Faculty Artwork & Research
Sculpture at Saint Joseph's
Before I began teaching at Saint Joseph’s, I was teaching Sculpture in the first-year program at Parsons School of Design, the Sculpture Program and Art Education Program at the State University of New York at New Paltz and in the Art Department at Westchester Community College. My own creative practice is an interdisciplinary one, and I often work between drawing, painting, photo collage and sculpture techniques — focusing on relationships between social systems of organization and the spaces that our physical bodies exist within.
In one series, titled the Reciprocal Ladder series, I am working primarily with wood, while using the physical form of a ladder to metaphorically and physically visualize social progress as a collective effort. By creating structures that disrupt the vertical and linear nature of how we understand a ladder to be used, and by implication, destabilizing the familiar metaphor of the “ladder of success” and the implied social hierarchies that go along with this understanding, my intention is to undermine these engrained notions of social inequality and focus instead on visualizing networks of mutual cooperation and egalitarian social values suggested through the altered forms of this otherwise utilitarian object.
My plans for the sculpture program at Saint Joseph's involve developing a diverse array of introductory through advanced level classes, expanding into digital fabrication through the use of 3D printing and laser cutting and facilitating the growth of a maker space, that with increased technical staffing, could begin to meet the needs of the entire campus — not just the students enrolled in sculpture courses.
Some of the new equipment that I am excited to be incorporating into the Sculpture curriculum include a 17-inch band-saw, Saw-Stop table saw, a sliding compound miter saw and a FormLabs Form 3 3D printer.
Father Dennis McNally
About Fr. Dennis McNally (1944-2020)
New York born and bred, McNally received his B.A. from Fordham University, M.A. from New York University, M.Div from Weston Jesuit School of Theology and Ph.D. from New York University. He studied for a year in Italy, an experience that has infused his work with Renaissance influences. His Jesuit training in the Spiritual Exercises puts the use of imagination in the attempt to connect with God at the very center of his prayer life and his work. He was Saint Joseph’s University’s first full-time studio professor, hired in 1976, and was instrumental in the creation and development of the Department of Fine and Performing Arts where he served as chairman for 22 years.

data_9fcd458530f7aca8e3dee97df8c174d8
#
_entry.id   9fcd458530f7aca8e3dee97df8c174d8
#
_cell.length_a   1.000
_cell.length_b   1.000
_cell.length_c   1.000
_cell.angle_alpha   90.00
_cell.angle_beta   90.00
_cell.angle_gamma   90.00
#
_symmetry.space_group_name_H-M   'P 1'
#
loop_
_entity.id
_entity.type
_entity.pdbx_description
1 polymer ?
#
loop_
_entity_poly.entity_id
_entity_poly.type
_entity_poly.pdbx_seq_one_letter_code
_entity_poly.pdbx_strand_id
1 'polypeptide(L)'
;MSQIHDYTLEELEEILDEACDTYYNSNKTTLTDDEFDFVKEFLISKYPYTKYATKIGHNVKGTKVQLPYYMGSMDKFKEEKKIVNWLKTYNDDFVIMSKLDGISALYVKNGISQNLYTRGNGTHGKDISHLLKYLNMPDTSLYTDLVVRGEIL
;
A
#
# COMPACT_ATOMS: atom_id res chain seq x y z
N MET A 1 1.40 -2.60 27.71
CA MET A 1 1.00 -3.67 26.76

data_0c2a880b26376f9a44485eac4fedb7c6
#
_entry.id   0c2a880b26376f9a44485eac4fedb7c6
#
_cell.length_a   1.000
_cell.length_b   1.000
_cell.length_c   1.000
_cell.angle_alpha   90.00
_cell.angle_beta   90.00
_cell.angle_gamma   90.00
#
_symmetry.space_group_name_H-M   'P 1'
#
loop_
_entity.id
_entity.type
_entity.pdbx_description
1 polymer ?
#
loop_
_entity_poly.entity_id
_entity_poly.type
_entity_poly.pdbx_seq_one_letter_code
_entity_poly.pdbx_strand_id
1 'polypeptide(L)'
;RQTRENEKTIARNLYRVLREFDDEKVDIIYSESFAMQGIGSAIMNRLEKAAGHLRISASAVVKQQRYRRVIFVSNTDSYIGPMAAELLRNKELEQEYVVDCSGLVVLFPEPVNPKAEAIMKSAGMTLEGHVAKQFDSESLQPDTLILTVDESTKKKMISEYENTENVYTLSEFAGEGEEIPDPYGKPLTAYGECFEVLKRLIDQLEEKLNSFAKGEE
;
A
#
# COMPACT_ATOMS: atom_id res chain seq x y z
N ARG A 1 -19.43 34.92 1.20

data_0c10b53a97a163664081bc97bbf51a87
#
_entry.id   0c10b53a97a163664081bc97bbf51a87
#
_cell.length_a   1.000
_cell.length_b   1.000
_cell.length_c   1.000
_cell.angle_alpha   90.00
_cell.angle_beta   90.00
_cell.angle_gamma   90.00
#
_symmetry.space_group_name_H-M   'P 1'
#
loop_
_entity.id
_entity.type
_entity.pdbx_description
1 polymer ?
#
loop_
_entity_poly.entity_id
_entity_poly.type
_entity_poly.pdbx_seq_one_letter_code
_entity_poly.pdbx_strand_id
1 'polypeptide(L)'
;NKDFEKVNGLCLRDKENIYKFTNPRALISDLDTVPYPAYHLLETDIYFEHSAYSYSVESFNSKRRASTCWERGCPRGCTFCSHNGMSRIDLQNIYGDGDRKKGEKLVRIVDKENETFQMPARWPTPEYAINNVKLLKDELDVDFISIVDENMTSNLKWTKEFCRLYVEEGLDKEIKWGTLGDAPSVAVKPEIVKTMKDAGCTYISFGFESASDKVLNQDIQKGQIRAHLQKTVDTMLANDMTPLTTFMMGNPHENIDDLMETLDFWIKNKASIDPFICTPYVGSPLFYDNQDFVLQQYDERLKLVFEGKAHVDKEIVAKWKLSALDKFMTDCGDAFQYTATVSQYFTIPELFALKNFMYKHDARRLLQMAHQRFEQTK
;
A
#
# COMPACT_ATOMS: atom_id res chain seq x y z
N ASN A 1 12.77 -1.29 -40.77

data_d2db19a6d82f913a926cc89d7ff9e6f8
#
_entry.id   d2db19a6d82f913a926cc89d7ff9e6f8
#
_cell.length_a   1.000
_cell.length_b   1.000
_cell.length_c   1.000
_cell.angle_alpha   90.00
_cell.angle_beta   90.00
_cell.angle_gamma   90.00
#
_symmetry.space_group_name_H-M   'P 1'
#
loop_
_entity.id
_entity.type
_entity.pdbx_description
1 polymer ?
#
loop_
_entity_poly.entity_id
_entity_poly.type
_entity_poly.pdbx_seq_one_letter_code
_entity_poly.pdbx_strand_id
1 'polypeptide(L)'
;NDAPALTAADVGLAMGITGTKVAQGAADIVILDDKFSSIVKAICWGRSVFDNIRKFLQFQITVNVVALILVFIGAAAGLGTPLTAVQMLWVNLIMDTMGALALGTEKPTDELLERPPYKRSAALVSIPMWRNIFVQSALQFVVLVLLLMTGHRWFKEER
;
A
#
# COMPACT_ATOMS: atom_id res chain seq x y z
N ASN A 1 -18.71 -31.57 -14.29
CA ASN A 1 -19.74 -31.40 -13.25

Fr. McNally established the Saint Joseph’s University Gallery, formerly Galleria Poggeschi, and curated over 200 exhibits. Over the past 40 years at Saint Joseph’s, he served on over 100 committees, for many of which he was chairman. Twenty-eight of his years on campus were spent living among the student body as a faculty resident in the dormitories.
Popular among the SJU community, students filled the Chapel of Saint Joseph every Sunday night to be present for McNally’s two-hour-long mass. McNally presided over this 10 p.m. mass for 10 consecutive years, often bringing his own paintings to reference in his homilies. He has also married over 200 graduates, faculty and staff.
When not teaching, McNally created over 500 paintings and sculptures. His work has been exhibited around the world and he has published five books. Additionally, McNally has received numerous awards as an artist and educator. He received the 2020 Lindback Award for Distinguished Teaching posthumously.
Those wishing to honor him may contribute to The Corpus Christi Scholarship Fund, which was established in 1993 through the generosity of the Jesuit Community and Dennis McNally, S.J., Ph.D. The scholarship was created to assist art students who demonstrate financial need.
Fr. McNally's Artwork
Inquiries regarding purchasing Fr. McNally's artwork should be directed to Fr. Eugene Geinzer (firstname.lastname@example.org). Proceeds from sales will go to the Corpus Christi Schoalrship Fund.